Hundreds and Thousands

March 1, 2011 at 21:24 | Posted in biscuits | 7 Comments
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When I was younger, we used to go to an Indian restaurant that did a ‘meal deal’ where you got a starter, main and dessert for some ridiculously cheap price. It was good too; perhaps tandoori chicken to start, then a beef rogan josh with rice to follow. Pudding was always the same though – a single scoop of vanilla ice cream, sprinkled with hundreds and thousands. Except there weren’t hundreds and thousands; usually you got three or four. Very occasionally five. We used to wonder about this; how painstakingly the staff must have taken a tiny pinch of hundreds and thousands from the pot to put on each dessert. No doubt a catering pack of them lasted the restaurant for years.

Arnott’s are not so frugal, however, on their ‘Hundreds and Thousands’ biscuits, as each biscuit has about three hundred of them sprinkled on each one, held in place by the thick pink icing. The back of the biscuit is given over to a wavy line pattern, a bit like a TV set that has gone on the blink.

The blue pack and cartoon graphics immediately alerts us that these are part of that range aimed at children. (Well, aimed at parents for their children, I suppose. As a public service announcement I feel I should point out that feeding sugary snacks to your kids is not recommended. I say that, although Baby Chillikebab is already eating marmalade on toast, and is only ten months old, so I daresay she’ll graduate to biscuits sooner rather than later.) The immediate thought here is that these are going to be very sugary and unexciting, although we’ve been surprised before.

Unfortunately, in this case, we were not surprised. They are very sugary and unexciting. The combination of the icing and the hundreds and thousands do make them quite crunchy, and they have quite a strong vanilla taste, which puts them ahead of the nasty Tic Toc.  But only a bit ahead. These get just three out of ten.

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Venetian

February 9, 2011 at 11:05 | Posted in biscuits | Leave a comment
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Gondolas. Gondoliers. Italian romance. Window blinds. Arnott’s have attempted to distill all of these into biscuit form in the Venetian, an iced fruit biscuit.

Somehow, you don’t get a good feeling about the Venetian from looking at the packet. It has something of the Monte Carlo about it; potentially rather overdone and try hard.

However, to sample a Venetian is to be pleasantly surprised. The fruit biscuit is crisp and moreish; the topping sweet but not overdone making the whole thing really rather good. It rather reminds me of a Johann Strauss waltz; actually much better than you expect; really quite skillful and not over sugary. Perhaps they should have been called ‘Viennese’, rather than ‘Venetian’.

A fine biscuit that deserves a solid eight out of ten.

 

Tic Toc

November 25, 2010 at 18:46 | Posted in biscuits | 5 Comments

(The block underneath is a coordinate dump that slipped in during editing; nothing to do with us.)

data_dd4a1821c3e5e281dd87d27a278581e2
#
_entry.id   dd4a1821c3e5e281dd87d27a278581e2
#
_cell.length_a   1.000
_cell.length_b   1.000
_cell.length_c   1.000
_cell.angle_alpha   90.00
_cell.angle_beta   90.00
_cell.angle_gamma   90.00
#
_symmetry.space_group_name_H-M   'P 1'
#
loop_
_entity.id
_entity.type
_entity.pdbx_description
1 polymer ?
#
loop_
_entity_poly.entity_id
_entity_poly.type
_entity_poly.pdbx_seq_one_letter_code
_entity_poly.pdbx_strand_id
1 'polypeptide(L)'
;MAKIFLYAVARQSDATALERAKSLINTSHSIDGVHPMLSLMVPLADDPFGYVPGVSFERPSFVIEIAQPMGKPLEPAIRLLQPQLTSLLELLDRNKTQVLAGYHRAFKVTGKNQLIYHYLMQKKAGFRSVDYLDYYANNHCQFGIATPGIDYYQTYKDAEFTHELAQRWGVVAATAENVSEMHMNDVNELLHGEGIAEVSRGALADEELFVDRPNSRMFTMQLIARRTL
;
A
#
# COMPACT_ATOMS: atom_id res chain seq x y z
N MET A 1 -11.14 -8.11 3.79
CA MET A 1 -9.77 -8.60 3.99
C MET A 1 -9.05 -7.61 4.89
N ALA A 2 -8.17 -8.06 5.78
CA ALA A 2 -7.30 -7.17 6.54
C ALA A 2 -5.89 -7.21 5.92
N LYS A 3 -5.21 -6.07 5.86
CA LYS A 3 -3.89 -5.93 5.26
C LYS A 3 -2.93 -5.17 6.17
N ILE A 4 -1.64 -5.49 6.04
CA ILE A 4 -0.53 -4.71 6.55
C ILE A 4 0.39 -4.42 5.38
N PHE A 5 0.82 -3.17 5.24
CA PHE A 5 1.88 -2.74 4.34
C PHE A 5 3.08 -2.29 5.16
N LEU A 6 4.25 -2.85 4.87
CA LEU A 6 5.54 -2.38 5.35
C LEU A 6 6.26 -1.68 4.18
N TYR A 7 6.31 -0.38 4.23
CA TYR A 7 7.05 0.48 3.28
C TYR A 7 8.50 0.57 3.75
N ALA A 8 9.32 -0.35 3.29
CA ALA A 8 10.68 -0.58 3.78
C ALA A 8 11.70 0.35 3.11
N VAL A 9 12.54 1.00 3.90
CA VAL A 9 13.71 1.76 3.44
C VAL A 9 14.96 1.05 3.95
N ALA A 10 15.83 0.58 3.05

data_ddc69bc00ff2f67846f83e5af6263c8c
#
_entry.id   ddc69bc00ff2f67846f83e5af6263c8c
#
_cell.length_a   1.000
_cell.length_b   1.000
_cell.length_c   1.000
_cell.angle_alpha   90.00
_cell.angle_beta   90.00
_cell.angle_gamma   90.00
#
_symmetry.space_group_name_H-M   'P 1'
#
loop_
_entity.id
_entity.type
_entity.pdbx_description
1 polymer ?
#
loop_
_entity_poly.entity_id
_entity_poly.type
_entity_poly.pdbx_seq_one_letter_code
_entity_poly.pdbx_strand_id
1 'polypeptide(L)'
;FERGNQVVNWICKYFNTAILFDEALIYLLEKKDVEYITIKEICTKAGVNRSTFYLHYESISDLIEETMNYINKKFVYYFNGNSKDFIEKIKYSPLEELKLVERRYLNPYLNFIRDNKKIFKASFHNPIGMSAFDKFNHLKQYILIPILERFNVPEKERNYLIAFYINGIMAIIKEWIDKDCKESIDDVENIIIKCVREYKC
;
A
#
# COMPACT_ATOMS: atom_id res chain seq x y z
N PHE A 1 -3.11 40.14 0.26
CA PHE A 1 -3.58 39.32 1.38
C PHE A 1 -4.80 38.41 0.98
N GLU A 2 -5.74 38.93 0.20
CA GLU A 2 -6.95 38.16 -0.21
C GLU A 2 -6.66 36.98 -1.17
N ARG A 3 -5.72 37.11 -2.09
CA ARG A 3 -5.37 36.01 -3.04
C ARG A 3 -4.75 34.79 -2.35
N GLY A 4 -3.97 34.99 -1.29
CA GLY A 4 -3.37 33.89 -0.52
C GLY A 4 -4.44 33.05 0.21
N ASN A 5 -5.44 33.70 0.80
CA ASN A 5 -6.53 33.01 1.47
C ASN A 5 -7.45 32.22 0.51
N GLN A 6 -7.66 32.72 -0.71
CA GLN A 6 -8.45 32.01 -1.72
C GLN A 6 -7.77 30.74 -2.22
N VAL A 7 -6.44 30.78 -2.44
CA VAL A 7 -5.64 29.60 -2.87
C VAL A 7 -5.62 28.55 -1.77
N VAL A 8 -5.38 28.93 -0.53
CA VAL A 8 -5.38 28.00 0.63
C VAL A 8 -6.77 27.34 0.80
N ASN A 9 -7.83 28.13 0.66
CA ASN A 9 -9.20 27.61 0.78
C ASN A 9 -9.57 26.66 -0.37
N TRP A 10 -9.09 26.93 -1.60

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Arnott’s Tic Toc is a highly educative biscuit that featured clock faces set to different times. This means you can use them to teach your kids to tell the time whilst simultaneously rotting their teeth, which I suppose then means they get to their dentist appointment at the right time.

Clock faces aside, The biscuit itself is a fairly thin, plain affair made from flour, vegetable oil and sugar. They are iced in three different colours¬† – pink, yellow and white. The icing is applied in a fairly rough and ready way, and each colour tastes different. The yellow ones taste vaguely of banana flavour. (Note that’s not the same thing as ‘tastes of banana’; they actually taste nothing like bananas, but rather taste like things that are labelled ‘banana flavour’. If you know what I mean).¬† The pink ones have a hint of perfumed palma violets about them. The white ones seem to taste somewhat of banana flavour again, although I wonder if in fact they are plain but pick up the dominant banana flavour from the others in the pack. The icing is quite thick and crispy, and it’s clear that the biscuit is really just a medium to carry the icing. It’s even been suggested to me that you can eat away at the biscuit first, saving the icing until the end. Needless to say these biscuits are extremely sweet and artificial tasting and clearly not aimed at an adult palate.

The excitement starts, of course, when you turn them over and realise that they have clocks on the back, all set to different times. Here is the full selection from the review pack laid out. There are fourteen different times on offer, with ‘ten past eleven’ being the most common, followed by ‘twenty past eight’ and ‘two o’clock’.

I was wondering how these were made. My first thought was simply that there were a range of moulds with different times on them. However, I did start to wonder when more closely examining the ‘two o’clock’ version, as seen below.

Now, is it the case that Arnott’s have a mould for both ‘two o’clock’ and ‘almost two o’clock’? I suppose it’s possible, but seems a trifle odd. However, I then had the thought that perhaps the moulds have hands that can be moved, stamping out different times at the whim of the operator. If this is the case, it is quite splendid and a hallmark of Arnott’s biscuit innovation.

To sum up, them, there is a degree of entertainment to these biscuits which makes them interesting and innovative. However, ‘interesting and innovative’ does not necessarily mean ‘edible’, and as a biscuit these are actually not at all pleasant. Cloyingly sweet, artificial tasting and lacking structure. I’m afraid that these only merit a two out of ten.

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